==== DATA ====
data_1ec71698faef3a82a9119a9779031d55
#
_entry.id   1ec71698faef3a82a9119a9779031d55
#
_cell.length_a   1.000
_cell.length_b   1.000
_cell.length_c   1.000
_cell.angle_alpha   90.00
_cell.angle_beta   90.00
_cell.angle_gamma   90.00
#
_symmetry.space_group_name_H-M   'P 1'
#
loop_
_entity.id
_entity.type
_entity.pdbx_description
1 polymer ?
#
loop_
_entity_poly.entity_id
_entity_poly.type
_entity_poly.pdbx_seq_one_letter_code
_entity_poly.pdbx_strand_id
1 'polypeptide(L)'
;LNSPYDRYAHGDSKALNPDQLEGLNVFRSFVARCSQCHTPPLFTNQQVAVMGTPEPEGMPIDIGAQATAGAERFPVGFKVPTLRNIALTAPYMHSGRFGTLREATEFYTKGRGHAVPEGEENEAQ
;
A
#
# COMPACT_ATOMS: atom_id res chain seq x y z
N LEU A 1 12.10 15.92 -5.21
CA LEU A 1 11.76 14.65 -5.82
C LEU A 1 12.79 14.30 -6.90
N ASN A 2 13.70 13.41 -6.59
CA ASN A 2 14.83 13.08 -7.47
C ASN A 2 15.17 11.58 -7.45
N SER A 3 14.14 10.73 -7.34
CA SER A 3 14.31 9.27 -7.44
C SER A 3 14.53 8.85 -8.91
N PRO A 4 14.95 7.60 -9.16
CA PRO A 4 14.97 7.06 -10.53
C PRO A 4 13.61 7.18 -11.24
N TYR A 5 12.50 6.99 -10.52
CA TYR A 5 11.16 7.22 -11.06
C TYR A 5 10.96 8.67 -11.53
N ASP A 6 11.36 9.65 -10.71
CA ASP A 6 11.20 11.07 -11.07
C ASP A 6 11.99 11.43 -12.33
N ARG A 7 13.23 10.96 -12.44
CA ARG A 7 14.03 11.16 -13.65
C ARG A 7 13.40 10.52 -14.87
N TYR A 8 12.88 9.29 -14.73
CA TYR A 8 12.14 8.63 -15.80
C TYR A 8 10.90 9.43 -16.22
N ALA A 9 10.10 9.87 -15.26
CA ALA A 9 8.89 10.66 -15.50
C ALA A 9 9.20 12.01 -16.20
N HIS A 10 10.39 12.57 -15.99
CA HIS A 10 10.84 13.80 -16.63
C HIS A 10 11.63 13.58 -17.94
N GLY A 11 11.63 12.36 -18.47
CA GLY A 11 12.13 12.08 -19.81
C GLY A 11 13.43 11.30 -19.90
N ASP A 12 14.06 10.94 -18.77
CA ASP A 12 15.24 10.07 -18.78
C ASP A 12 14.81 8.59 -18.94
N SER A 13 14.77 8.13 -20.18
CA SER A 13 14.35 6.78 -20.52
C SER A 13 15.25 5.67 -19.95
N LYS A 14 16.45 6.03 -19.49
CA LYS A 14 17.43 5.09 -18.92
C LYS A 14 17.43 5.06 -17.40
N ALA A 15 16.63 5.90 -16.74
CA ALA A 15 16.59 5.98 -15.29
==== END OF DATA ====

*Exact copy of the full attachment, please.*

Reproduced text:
data_1ec71698faef3a82a9119a9779031d55
#
_entry.id   1ec71698faef3a82a9119a9779031d55
#
_cell.length_a   1.000
_cell.length_b   1.000
_cell.length_c   1.000
_cell.angle_alpha   90.00
_cell.angle_beta   90.00
_cell.angle_gamma   90.00
#
_symmetry.space_group_name_H-M   'P 1'
#
loop_
_entity.id
_entity.type
_entity.pdbx_description
1 polymer ?
#
loop_
_entity_poly.entity_id
_entity_poly.type
_entity_poly.pdbx_seq_one_letter_code
_entity_poly.pdbx_strand_id
1 'polypeptide(L)'
;LNSPYDRYAHGDSKALNPDQLEGLNVFRSFVARCSQCHTPPLFTNQQVAVMGTPEPEGMPIDIGAQATAGAERFPVGFKVPTLRNIALTAPYMHSGRFGTLREATEFYTKGRGHAVPEGEENEAQ
;
A
#
# COMPACT_ATOMS: atom_id res chain seq x y z
N LEU A 1 12.10 15.92 -5.21
CA LEU A 1 11.76 14.65 -5.82
C LEU A 1 12.79 14.30 -6.90
N ASN A 2 13.70 13.41 -6.59
CA ASN A 2 14.83 13.08 -7.47
C ASN A 2 15.17 11.58 -7.45
N SER A 3 14.14 10.73 -7.34
CA SER A 3 14.31 9.27 -7.44
C SER A 3 14.53 8.85 -8.91
N PRO A 4 14.95 7.60 -9.16
CA PRO A 4 14.97 7.06 -10.53
C PRO A 4 13.61 7.18 -11.24
N TYR A 5 12.50 6.99 -10.52
CA TYR A 5 11.16 7.22 -11.06
C TYR A 5 10.96 8.67 -11.53
N ASP A 6 11.36 9.65 -10.71
CA ASP A 6 11.20 11.07 -11.07
C ASP A 6 11.99 11.43 -12.33
N ARG A 7 13.23 10.96 -12.44
CA ARG A 7 14.03 11.16 -13.65
C ARG A 7 13.40 10.52 -14.87
N TYR A 8 12.88 9.29 -14.73
CA TYR A 8 12.14 8.63 -15.80
C TYR A 8 10.90 9.43 -16.22
N ALA A 9 10.10 9.87 -15.26
CA ALA A 9 8.89 10.66 -15.50
C ALA A 9 9.20 12.01 -16.20
N HIS A 10 10.39 12.57 -15.99
CA HIS A 10 10.84 13.80 -16.63
C HIS A 10 11.63 13.58 -17.94
N GLY A 11 11.63 12.36 -18.47
CA GLY A 11 12.13 12.08 -19.81
C GLY A 11 13.43 11.30 -19.90
N ASP A 12 14.06 10.94 -18.77
CA ASP A 12 15.24 10.07 -18.78
C ASP A 12 14.81 8.59 -18.94
N SER A 13 14.77 8.13 -20.18
CA SER A 13 14.35 6.78 -20.52
C SER A 13 15.25 5.67 -19.95
N LYS A 14 16.45 6.03 -19.49
CA LYS A 14 17.43 5.09 -18.92
C LYS A 14 17.43 5.06 -17.40
N ALA A 15 16.63 5.90 -16.74
CA ALA A 15 16.59 5.98 -15.29